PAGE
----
Does the housewife produce any commodity (that is, goods produced for sale primarily rather than mainly for use) which the husband, the· “capitalist” of the family, expropriates for himself.
When capitalism was just coming into existence, the family had for long been a unit of economic production. The wife made clothing, food, and many artifacts used by the family. As capitalism developed, these products were removed from the domain of the housewife’s labor to that of social (large-scale, industrial) production. Hence, said the economists, the housewife ceased producing values.
When the production of use values was removed from the home to the marketplace, a new commodity—granted a peculiar one—appeared: Labor power. Yet Karl Marx once dubbed housework “individual petty domestic service producing no commodity.” It was Marx himself, however, who went to considerable length to prove that labor power was a commodity; that is, it is taken by its owner to the marketplace and sold to the highest bidder; it is a real value. It is, moreover, the only commodity owned by workers.
Here, then, is the commodity which workers have to sell. It has real value or it could not be sold. We have already defined that value. Real values are not produced by God, but by people. What people produce the commodity labor power, kiddies? RIGHT! None other than that non-producing housewife. That allegedly unproductive consumption in the home, made possible by the “petty individual domestic work” of the housewife merely ensures the emergence of the crucial commodity labor power , I think the time has come for the women who produce this commodity to study and dissect it and fit it into the existing economic structure, before we can decide on the goal which will free the women producing it.
Let’s examine now in what manner the commodity labor power is produced. In a manner quite different from that of all other commodities in the capitalist system: (a) by archaic and wasteful methods; (b) any so-called “labor saving devices” for the home are such as not to disturb the apparently nuclear method of production; and (c) it is produced not in large factories but in individual cells called homes, which makes it appear to be privately produced.
I consider it highly significant that the nuclear method of producing labor power is so dear to the hearts of the ruling class. However, a moment’s thought makes clear that the apparent nuclearity of this production is actually only a disguise for the SOCIAL nature of the work. No single person, going forth daily to work from a nuclear economic cell, is worth a tinker’s damn to the capitalist class. What issues from all these homes each day is a class; namely, the working class. Therefore, the production of labor power is, like all other production in our society, a social function. What its nuclear confinement accomplishes is to prevent the class of slaves who produce the commodity from uniting to destroy their own slavery. Achieving the demand for wages for housework would virtually freeze this nuclearity of labor power production. This is one more reason that the slogan is reactionary and undesirable for women’s cause.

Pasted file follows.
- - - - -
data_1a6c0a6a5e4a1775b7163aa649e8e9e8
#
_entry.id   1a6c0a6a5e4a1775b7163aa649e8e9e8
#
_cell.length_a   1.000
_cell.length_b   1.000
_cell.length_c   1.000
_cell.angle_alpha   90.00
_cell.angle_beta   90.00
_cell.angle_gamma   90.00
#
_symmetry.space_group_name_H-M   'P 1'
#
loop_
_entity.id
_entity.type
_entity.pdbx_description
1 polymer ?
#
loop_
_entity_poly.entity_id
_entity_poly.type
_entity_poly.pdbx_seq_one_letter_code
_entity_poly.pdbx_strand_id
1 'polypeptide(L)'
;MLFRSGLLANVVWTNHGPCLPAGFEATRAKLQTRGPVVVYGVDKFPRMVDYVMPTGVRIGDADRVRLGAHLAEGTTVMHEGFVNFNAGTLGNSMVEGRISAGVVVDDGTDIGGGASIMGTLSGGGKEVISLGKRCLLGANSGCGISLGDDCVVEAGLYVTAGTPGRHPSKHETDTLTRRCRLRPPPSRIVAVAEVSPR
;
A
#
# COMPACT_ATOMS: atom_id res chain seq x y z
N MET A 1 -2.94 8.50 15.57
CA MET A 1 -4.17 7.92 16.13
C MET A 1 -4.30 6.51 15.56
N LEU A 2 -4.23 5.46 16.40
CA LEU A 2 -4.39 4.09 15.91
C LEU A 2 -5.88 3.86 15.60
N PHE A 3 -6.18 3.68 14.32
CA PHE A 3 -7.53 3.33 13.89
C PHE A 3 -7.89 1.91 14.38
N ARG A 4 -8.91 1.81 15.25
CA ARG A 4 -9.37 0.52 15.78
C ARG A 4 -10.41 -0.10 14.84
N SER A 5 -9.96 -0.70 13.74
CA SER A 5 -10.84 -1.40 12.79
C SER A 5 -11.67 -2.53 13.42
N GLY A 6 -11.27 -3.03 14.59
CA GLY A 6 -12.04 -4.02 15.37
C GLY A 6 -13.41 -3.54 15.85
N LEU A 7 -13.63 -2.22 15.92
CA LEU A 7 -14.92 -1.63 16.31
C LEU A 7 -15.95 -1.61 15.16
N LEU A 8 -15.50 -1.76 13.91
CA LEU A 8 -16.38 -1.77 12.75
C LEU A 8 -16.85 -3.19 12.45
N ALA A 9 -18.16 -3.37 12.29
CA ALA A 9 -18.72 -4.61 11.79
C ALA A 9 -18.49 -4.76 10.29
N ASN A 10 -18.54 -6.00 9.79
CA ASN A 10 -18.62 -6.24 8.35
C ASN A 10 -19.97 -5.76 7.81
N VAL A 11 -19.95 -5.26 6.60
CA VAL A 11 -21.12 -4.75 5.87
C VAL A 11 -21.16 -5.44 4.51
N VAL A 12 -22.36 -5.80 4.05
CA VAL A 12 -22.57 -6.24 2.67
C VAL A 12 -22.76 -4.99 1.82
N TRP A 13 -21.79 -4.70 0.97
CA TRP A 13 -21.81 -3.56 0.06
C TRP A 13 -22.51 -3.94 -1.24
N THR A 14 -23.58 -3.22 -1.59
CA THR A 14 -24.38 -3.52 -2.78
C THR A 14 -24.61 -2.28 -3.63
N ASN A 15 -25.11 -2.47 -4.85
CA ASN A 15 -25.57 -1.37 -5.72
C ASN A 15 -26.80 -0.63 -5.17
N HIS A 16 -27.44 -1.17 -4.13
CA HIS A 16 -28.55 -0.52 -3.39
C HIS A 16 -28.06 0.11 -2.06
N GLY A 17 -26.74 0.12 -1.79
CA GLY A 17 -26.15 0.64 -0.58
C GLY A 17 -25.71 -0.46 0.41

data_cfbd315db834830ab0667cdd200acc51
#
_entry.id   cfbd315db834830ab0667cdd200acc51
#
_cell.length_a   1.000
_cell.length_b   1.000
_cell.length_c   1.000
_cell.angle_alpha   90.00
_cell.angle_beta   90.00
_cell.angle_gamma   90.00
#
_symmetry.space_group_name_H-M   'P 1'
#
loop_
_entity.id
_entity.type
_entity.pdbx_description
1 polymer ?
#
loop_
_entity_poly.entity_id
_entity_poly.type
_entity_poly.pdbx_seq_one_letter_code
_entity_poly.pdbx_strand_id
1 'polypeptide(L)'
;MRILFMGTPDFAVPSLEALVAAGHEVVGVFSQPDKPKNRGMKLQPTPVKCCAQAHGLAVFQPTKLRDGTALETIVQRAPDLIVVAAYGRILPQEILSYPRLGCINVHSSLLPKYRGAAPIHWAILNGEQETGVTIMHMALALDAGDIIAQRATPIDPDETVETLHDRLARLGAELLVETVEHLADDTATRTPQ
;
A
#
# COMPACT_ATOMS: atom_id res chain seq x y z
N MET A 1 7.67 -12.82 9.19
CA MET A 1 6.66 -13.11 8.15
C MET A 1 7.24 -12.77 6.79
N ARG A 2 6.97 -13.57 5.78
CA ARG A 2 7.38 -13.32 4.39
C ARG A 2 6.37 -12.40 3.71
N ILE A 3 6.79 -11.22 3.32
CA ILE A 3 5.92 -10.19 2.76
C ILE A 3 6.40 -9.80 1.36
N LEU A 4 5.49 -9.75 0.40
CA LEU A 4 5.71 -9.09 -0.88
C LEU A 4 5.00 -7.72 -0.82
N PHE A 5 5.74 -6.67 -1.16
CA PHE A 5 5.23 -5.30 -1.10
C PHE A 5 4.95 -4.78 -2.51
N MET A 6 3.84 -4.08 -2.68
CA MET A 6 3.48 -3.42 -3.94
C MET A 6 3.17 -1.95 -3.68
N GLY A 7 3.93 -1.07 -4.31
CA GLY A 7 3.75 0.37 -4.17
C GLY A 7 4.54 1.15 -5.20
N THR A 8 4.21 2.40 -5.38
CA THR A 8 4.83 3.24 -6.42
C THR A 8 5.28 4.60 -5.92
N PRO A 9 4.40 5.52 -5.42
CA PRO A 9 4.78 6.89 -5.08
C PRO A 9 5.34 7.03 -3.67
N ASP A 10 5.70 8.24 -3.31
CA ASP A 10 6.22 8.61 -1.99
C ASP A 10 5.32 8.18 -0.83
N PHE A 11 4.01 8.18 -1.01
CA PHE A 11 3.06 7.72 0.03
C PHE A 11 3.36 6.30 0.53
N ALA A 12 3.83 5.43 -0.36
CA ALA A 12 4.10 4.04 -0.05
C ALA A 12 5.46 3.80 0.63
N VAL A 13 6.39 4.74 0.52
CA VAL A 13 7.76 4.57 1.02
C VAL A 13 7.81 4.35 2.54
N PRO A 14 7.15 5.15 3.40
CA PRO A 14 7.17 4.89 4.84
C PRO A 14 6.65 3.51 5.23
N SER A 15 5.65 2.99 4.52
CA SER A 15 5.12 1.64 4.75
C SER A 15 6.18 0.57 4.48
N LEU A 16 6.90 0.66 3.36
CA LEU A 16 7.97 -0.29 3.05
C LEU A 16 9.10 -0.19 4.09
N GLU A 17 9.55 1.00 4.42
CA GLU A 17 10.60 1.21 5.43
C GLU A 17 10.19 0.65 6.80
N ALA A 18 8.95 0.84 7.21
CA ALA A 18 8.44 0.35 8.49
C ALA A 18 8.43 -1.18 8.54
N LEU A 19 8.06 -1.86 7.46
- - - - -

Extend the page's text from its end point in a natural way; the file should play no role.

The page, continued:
I think this analysis suggests that we need to find some other way of getting labor power produced. The nuclear family as such might continue indefinitely as a field for ensuring personal relationships. But as the economic place of production, as the scene, where the KEY commodity labor power is produced, it must be smashed. Housework must, exactly as HOUSEWORKER’S HANDBOOK says, be made part of social production; it must become an industry like any industry producing any other commodity. It must no longer be the exclusive realm of one sex.
Considering the stake that the ruling class have in having thus far to fight only half the population and considering the stake that men, as the class which owns women and owns labor power women produce, have in the existing family setup, it seems clear to me that finding out how to implement making housework into a public industry is the key to women’s future.
But, to me, this task stands in direct contradiction to the confining, backward demand, “Wages for Housework.”
 I am quite aware that “productive consumption” has a specialized meaning in the Marxist terminology. I think here, we, the victims, have to defy the Authorities and wrest that sterile terminology from them. Furthermore, I leave out here the matter of working women who hire out for wages. At that point, they become–for the portion of their time that. they work–part of the working class. I defend this position because I think it is clear that even if a majority of women worked or made up half or more of the working class, they are still not considered to be doing their MAIN job at the machine; that they do when they go home. If the kids get sick, or someone has to wait for the gas man, we all know which worker goes home to do it.